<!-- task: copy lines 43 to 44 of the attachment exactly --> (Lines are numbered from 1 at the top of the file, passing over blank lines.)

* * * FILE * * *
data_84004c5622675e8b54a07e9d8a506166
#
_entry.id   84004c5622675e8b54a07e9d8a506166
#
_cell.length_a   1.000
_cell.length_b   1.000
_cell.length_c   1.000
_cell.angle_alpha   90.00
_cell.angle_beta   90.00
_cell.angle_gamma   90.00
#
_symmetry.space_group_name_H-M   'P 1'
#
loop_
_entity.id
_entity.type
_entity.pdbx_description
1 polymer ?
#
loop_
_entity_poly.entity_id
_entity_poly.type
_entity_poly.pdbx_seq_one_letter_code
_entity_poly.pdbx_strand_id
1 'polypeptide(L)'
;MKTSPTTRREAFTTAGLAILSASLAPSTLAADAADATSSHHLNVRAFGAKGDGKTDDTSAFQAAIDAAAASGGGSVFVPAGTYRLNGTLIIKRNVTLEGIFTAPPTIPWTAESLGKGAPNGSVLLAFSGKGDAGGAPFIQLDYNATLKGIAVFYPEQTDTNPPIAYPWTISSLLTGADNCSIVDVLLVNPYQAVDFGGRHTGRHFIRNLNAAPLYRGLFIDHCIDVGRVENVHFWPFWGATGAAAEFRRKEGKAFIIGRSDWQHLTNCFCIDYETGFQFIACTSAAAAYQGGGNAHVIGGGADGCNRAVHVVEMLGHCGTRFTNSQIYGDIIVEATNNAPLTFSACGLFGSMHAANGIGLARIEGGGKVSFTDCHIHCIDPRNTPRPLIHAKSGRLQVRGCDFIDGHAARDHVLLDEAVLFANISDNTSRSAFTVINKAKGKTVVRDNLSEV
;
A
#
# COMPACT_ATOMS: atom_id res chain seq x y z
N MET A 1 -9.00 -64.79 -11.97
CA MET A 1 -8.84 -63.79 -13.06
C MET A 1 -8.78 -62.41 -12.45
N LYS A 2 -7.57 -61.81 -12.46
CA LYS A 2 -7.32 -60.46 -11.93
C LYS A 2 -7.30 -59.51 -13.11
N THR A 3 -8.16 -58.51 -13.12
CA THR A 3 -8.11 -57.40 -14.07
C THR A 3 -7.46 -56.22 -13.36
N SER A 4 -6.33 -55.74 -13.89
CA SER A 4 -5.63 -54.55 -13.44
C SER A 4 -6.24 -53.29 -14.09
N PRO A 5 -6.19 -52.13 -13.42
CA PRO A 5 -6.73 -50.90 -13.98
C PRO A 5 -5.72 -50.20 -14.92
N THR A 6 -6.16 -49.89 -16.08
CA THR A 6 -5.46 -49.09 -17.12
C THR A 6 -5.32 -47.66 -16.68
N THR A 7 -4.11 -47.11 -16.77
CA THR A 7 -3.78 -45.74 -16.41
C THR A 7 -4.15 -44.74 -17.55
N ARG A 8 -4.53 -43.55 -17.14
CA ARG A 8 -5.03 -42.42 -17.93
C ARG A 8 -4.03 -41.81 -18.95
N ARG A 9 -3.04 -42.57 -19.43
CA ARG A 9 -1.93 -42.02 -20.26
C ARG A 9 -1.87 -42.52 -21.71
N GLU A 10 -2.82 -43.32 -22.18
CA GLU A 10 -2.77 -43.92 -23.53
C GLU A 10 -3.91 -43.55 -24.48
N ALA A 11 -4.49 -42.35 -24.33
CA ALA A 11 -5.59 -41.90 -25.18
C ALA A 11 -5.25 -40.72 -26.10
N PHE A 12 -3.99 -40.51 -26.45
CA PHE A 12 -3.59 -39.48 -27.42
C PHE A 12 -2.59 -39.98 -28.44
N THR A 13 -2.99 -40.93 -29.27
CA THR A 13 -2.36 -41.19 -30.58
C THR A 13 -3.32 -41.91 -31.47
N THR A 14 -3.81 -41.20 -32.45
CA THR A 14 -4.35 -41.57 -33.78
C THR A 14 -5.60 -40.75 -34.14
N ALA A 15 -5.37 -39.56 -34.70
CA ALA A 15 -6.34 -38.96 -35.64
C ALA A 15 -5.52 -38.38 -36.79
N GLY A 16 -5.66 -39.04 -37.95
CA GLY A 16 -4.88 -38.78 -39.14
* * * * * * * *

N PRO A 5 -6.19 -52.13 -13.42
CA PRO A 5 -6.73 -50.90 -13.98